Bicycling To Work: A Way to Save Money and Lose Weight
With the weather warming up and the daylight lasting longer I’ve decided to tune up the bike, purchase a helmet and map out a safe route home. My wife will drop me off at work in the mornings with my bicycle and I’ll plan to ride home. Riding to work is not feasible now because I am in such horrible shape it would take me an hour to catch my breath, shower, change, cool down, etc. For now, I’ll stick to riding one way home because there I can collapse in comfort.
Fortunately, my job is only located five miles from home, but those are five miles of traffic-congested roads not particularly safe for the bicycle commuter. I’ve mapped out a route that will make for a longer ride, but offers a safer, residential alternative to crowded city streets. I would rather take a little longer to get home safe and sound. Besides, I could use the exercise.
My initial investment is a bicycle helmet and Cateye bicycle computer (I actually bought the bicycle computer last year, so maybe I can finally get some use out of it). I stay motivated when I see the miles rolling off, and I will make it a personal challenge to increase my mileage on the bike every week. I’m not buying any fancy clothes, just shorts, t-shirts and some comfortable shoes. I know from reading other biking blogs that bicycle shorts and shoes are recommended gear, but since I am not concerned with wind drag or other performance issues, I opt for comfort. Besides, spandex wasn’t designed for us endomorphs!
By eliminating the use of my second vehicle we should save about $50 a month in gas, plus additional wear and tear on my already older vehicle. Add back in some basic maintenance costs for the bike and I should see a realized savings of about $35-40. Assuming I can sustain this routine for nine months out of the year that is an annualized savings of about $300. As an added benefit, I expect to lose a little weight from this routine as well. Over time I may increase the mileage by taking alternate routes home. This should add to the cardio benefits of using my bike to commute from work.
I am so out of shape now that bicycling to work might literally take half a day, and result in my being lathered in sweat. Like all good frugal dads, I have to consider things like safety and the associated expenses to make an educated decision.
First, a look at the benefits of riding a bike to work.
Improve my current level of physical fitness. As I mentioned, I am grossly out of shape and the ride could help me lose some weight and improve my endurance. I am currently using up the remainder of my gym membership by driving to the gym after work and riding an exercise bike. It seems only logical that I could eliminate the gym membership, save on gas and ride the bicycle home for exercise – killing three birds with one stone, so to speak.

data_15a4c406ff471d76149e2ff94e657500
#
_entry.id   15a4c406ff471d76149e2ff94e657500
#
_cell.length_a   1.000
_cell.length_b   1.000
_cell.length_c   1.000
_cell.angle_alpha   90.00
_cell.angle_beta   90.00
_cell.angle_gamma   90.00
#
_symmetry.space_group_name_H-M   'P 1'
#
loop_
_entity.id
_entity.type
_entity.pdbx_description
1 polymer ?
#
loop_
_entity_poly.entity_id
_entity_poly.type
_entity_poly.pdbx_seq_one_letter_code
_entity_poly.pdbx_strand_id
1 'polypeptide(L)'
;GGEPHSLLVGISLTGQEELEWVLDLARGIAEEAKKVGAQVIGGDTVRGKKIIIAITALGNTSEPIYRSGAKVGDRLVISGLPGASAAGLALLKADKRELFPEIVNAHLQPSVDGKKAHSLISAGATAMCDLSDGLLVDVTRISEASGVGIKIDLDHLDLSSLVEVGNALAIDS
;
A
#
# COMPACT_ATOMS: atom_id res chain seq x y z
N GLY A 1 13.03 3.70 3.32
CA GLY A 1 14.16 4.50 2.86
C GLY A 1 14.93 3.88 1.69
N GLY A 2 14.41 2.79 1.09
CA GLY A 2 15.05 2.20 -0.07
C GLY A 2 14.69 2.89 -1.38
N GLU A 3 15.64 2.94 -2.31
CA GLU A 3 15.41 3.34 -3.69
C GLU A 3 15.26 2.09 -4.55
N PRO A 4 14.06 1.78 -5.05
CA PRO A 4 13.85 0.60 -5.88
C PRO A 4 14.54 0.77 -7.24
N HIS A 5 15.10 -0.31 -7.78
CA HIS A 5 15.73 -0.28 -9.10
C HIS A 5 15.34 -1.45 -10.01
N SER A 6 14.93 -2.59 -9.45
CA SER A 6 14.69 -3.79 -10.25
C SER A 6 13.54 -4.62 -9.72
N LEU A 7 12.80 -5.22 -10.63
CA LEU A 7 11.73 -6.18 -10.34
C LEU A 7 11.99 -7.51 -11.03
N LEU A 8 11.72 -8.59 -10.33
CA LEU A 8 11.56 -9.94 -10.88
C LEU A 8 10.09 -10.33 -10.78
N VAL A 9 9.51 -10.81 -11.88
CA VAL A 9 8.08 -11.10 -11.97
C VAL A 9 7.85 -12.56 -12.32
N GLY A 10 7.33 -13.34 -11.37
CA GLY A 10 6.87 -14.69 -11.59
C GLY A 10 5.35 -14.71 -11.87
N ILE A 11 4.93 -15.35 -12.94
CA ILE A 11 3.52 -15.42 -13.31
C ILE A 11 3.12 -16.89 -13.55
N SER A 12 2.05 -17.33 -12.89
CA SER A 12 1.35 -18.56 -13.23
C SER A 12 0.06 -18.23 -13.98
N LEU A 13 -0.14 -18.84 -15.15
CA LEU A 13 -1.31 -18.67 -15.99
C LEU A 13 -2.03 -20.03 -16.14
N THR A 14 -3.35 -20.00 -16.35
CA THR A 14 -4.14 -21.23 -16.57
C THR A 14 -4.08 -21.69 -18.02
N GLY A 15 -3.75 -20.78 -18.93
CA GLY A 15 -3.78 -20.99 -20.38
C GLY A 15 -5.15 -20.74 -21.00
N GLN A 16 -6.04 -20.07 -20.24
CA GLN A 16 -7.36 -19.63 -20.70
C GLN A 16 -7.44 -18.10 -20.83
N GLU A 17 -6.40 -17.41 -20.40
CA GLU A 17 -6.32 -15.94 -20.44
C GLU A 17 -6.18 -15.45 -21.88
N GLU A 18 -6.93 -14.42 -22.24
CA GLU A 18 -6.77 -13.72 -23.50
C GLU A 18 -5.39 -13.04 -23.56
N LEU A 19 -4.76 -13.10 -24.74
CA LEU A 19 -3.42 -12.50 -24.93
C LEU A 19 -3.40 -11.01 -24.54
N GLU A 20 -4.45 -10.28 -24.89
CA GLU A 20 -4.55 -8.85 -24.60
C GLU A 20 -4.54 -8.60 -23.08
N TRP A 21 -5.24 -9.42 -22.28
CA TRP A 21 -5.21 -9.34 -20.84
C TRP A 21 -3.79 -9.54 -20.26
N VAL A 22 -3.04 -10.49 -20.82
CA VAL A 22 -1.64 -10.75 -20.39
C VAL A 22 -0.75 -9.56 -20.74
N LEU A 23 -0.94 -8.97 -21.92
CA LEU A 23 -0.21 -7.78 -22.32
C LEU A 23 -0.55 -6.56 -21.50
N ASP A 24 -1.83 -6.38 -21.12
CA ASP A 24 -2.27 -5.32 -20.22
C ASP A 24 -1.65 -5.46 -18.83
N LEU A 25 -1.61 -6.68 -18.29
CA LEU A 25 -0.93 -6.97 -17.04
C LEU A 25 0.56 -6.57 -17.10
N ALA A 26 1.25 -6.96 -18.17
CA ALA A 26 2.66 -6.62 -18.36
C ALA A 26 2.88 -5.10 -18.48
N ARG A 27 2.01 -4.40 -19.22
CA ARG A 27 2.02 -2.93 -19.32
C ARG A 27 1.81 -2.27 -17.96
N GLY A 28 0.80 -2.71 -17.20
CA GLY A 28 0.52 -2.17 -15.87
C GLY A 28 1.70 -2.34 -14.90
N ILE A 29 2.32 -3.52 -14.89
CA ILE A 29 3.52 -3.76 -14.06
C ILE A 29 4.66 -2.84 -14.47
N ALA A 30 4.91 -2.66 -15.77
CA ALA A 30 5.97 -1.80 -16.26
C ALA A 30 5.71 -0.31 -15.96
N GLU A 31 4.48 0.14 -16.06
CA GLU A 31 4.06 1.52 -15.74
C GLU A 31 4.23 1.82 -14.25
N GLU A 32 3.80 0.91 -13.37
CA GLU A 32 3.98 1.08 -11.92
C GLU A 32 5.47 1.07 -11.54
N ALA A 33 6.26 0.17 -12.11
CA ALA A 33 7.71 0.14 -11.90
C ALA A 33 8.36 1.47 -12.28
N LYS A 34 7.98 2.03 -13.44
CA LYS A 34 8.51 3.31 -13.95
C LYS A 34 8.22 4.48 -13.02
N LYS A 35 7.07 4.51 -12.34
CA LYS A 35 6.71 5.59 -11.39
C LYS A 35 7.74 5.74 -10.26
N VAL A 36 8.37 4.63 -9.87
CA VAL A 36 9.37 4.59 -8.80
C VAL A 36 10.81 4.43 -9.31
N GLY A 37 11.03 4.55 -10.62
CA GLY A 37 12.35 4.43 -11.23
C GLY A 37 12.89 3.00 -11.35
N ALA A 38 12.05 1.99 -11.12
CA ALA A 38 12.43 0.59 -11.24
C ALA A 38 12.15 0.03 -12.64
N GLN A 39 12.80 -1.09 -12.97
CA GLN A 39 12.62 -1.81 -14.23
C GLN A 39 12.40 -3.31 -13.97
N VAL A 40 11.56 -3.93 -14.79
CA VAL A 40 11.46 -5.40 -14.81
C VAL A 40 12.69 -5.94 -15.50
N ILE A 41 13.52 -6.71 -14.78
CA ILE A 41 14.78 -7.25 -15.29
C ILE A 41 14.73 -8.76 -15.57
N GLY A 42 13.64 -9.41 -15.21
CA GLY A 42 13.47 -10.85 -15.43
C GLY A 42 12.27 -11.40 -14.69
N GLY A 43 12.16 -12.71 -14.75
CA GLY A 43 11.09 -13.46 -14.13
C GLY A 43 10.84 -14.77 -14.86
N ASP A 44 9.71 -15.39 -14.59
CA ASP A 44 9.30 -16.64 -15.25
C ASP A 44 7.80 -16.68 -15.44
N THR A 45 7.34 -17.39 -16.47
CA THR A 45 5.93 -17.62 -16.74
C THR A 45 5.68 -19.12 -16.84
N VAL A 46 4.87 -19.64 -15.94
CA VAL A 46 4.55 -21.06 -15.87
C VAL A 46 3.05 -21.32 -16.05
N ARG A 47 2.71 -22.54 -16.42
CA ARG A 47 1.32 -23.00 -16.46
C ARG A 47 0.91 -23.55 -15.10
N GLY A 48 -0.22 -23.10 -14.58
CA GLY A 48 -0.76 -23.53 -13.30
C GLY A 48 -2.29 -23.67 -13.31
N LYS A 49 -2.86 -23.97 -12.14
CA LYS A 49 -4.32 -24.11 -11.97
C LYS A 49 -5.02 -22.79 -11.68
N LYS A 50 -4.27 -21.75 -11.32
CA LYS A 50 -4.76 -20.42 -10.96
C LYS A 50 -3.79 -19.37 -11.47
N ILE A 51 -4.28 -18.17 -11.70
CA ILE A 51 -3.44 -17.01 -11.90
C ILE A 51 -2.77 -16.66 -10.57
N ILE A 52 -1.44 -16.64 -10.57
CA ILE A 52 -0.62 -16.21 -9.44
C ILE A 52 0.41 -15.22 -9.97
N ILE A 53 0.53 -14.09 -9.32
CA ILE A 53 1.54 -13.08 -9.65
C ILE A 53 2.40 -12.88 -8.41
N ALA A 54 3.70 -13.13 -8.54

Potential savings: $30/month gym membership
Less automobile usage costs. I drive an older model vehicle back and forth to work, and it doesn’t require much upkeep outside of general maintenance. In fact, it is driven so little that I have been able to avoid major repair expenses to this point (knocking on wood, emphatically). The only downside? It is a gass guzzler. By carpooling with my wife on the ride to work, and riding my bicycle home I could save quite a bit on gas.
Potential savings: $70/month in gasoline
And now a look at some potential drawbacks.
Higher risk of being injured in an accident. I have never been much of a cyclist, but my friends who are tell me drivers are notoriously bad at yielding to bicycles. Obviously, the chances of injury are much higher if you tangle with a car while on a bike, as opposed to riding in a car. Fortunately, about half of my trek would be in low traffic or residential areas. Depending on how I map out my route, almost all of the journey home could be residential, though it may take longer.
Potential Cost: Personal injury not easy to estimate.
Equipment upgrades. When I do ride a bike for leisure it is a Walmart bike I bought because of the sturdy frame and comfortable seat. The only upgrades I’ve made are a bicycle computer and small bag that attached to the seat post, just large enough to stow away my cell phone. In the near future, I may take a look at garage sales and/or Craigslist or Ebay to see if anyone has any road bikes for sale in my area.
When I ride around my neighborhood I opt not to wear a bicycle helmet, but if I decide to venture out in traffic I think a “brain bucket” is probably a good idea. Like most things, helmets can be as fancy or as simple as you are willing to spend. I think I’ll choose the safest, most economical helmet I can find that gets the job done.
The elements. Summer usually means severe thunderstorms and downpours without much warning. I will need to keep an eye on the sky around quitting time to make sure bad weather isn’t approaching. If it is I’ll need to make other arrangements to get home – maybe grab a ride from a coworker. I could leave the bike in my office and ride it home the next day. Or, I could lock it up somewhere safe (it’s a good idea to register your bike with the National Bike Registry in case it is stolen).
It seems like the idea of commuting to and/or from work by bike is a good one. With minimal up-front costs ($40) I could realize a netreduction in my monthly expenses of about $80. The physical benefits of daily riding could also improve my fitness levels, requiring less doctor visits and reduced life insurance premiums (assuming I don’t opt to ride in rush hour traffic). My next step will be to make some test rides over the weekend to plan the route, and make sure I can still ride that far without collapsing. I’ll report back with a final decision.